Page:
Rep. Dean Phillips of Minnesota answered constituent questions on a variety of pressing issues, most notably the U.S.-Mexico border crisis and the Democrats’ $3.5 trillion reconciliation bill, at a town hall Monday night.
Phillips, a Democrat who represents Minnesota’s Third Congressional District, highlighted his commitment to bipartisanship on multiple occasions without shying away from his progressive stances on immigration and government spending.
Speaking about what he saw during a visit to the southern border, Phillips said that although he didn’t see any “acts of horror,” he nevertheless claimed the sights were heartbreaking and called America “a nation of immigrants” that has a duty to help.
“If you’re a human being and you saw what I saw, it would just break your heart, because in every single one of those people crossing the Rio Grande, I saw my great-grandparents. I saw some of yours. I saw some of you,” he said. “Most of us are immigrants, whether you’re first-generation or tenth-generation. Every one of those people, with very, very few exceptions, are coming here for the same reason that our grandmothers and grandfathers came, which is for a better life, more opportunity, and, most of all, safety and security.”
As for what he would do to curb record-high levels of illegal immigration, Phillips said he supports increased border security and more American investment into countries from which the migrants hail.
But he also called for a “path to citizenship” for illegal aliens who are “following the law and working.” This “plan B” proposal, however, was recently rejected for inclusion in the $3.5 trillion reconciliation bill by Senate parliamentarian Elizabeth MacDonough, much like the previous proposal.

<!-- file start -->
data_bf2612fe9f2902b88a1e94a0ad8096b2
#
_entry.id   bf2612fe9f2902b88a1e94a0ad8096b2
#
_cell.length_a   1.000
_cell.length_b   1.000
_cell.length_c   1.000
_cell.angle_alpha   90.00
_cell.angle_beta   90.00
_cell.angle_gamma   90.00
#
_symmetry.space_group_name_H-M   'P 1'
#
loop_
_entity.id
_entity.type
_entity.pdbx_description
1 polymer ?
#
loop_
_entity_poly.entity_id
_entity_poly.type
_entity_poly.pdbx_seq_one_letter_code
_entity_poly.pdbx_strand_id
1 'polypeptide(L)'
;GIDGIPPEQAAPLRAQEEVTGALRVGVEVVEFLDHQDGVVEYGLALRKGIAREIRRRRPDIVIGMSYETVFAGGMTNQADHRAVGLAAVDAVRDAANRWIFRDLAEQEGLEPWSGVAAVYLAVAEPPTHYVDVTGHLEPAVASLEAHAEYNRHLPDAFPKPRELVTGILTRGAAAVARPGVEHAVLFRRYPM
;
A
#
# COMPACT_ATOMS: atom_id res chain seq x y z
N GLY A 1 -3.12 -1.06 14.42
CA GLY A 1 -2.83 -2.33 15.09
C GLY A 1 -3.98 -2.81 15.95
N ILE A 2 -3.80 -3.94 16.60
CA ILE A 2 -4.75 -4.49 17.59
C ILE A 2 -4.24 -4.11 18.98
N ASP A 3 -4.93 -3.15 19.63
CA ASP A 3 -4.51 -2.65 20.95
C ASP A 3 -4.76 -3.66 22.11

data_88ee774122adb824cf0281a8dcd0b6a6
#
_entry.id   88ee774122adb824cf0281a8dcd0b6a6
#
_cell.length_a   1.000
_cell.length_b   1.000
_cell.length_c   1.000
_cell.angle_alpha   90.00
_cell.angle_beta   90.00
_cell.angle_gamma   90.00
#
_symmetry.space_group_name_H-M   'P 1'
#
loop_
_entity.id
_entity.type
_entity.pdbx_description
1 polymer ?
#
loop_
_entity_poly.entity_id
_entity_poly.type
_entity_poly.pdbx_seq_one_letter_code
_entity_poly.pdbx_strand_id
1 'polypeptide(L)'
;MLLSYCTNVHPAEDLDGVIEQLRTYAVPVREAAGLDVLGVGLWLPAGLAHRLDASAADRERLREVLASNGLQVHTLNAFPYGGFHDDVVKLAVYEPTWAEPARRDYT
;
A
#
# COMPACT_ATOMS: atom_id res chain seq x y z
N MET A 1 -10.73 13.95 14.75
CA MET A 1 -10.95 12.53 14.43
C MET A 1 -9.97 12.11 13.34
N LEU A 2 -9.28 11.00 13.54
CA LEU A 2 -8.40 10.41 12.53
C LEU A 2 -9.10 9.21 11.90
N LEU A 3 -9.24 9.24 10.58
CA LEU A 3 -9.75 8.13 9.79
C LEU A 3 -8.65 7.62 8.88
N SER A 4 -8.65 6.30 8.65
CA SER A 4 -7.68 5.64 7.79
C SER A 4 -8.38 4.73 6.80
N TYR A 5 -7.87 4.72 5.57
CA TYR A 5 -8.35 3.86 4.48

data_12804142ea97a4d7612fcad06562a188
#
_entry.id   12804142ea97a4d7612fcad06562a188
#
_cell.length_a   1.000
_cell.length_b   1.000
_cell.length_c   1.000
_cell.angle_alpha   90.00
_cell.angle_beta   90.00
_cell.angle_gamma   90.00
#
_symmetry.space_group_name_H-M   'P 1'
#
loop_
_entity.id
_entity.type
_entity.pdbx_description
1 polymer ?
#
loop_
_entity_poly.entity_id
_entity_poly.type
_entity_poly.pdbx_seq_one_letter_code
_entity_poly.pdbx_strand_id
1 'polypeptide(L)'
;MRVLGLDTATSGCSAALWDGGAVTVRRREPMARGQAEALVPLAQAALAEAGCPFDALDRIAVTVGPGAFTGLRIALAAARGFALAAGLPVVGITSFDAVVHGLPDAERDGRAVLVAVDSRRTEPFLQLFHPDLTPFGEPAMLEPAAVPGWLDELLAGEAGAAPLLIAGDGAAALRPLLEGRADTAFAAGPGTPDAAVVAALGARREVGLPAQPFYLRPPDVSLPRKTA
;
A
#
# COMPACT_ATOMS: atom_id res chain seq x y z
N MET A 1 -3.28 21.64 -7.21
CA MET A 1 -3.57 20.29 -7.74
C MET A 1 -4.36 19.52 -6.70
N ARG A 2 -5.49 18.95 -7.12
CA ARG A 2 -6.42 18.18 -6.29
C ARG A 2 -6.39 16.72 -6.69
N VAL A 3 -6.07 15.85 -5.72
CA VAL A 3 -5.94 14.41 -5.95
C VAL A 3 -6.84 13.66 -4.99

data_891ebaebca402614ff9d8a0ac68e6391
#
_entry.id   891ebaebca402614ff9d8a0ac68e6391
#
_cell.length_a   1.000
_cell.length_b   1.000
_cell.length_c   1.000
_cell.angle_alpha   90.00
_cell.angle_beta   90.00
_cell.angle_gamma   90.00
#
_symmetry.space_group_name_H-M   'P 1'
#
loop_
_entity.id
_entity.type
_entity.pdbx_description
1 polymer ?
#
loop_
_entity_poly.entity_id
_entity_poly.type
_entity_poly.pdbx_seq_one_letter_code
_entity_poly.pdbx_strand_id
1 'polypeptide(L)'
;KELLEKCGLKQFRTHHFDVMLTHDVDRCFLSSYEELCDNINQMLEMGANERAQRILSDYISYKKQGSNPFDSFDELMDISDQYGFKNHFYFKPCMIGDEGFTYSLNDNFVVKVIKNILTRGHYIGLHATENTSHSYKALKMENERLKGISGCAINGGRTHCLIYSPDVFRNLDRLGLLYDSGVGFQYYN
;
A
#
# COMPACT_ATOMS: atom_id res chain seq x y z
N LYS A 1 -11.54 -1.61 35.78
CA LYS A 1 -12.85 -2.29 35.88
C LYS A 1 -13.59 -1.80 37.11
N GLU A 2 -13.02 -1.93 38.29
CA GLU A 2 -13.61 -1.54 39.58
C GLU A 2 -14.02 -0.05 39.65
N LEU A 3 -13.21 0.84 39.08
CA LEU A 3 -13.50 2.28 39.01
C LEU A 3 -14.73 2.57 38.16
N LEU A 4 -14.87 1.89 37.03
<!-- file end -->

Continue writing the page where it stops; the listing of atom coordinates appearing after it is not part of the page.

Transitioning to the reconciliation bill, Phillips tried to persuade his constituents that $3.5 trillion over 10 years is not an exorbitant amount of money. He cited the fact that the U.S. may have spent around $5 trillion fighting in Iraq and Afghanistan, and that the country currently spends $20 trillion on Social Security and Medicare each decade.
“The proposal is paid for,” he claimed. “Taxes will go up on the highest earners in America, our corporate tax rate would go up a little bit, not anywhere where it was just a few years ago, and it’s paid for.”
The reconciliation bill, which includes the Build Back Better Act, includes funding of free community college for two years, additional Pell Grants, universal pre-K, child care assistance, expansion of Medicare, more child tax credits, and many other provisions.
Another Democratic Minnesota representative, Ilhan Omar, recently argued in support of passing the Build Back Better Act.
“When President Joe Biden announced in the spring his plans for ‘once-in-a-generation investments in our nation’s future,’ he said that ‘it is not enough to restore where we were prior to the pandemic. We need to build a stronger economy that does not leave anyone behind — we need to build back better,'” Omar and two other congresswomen wrote.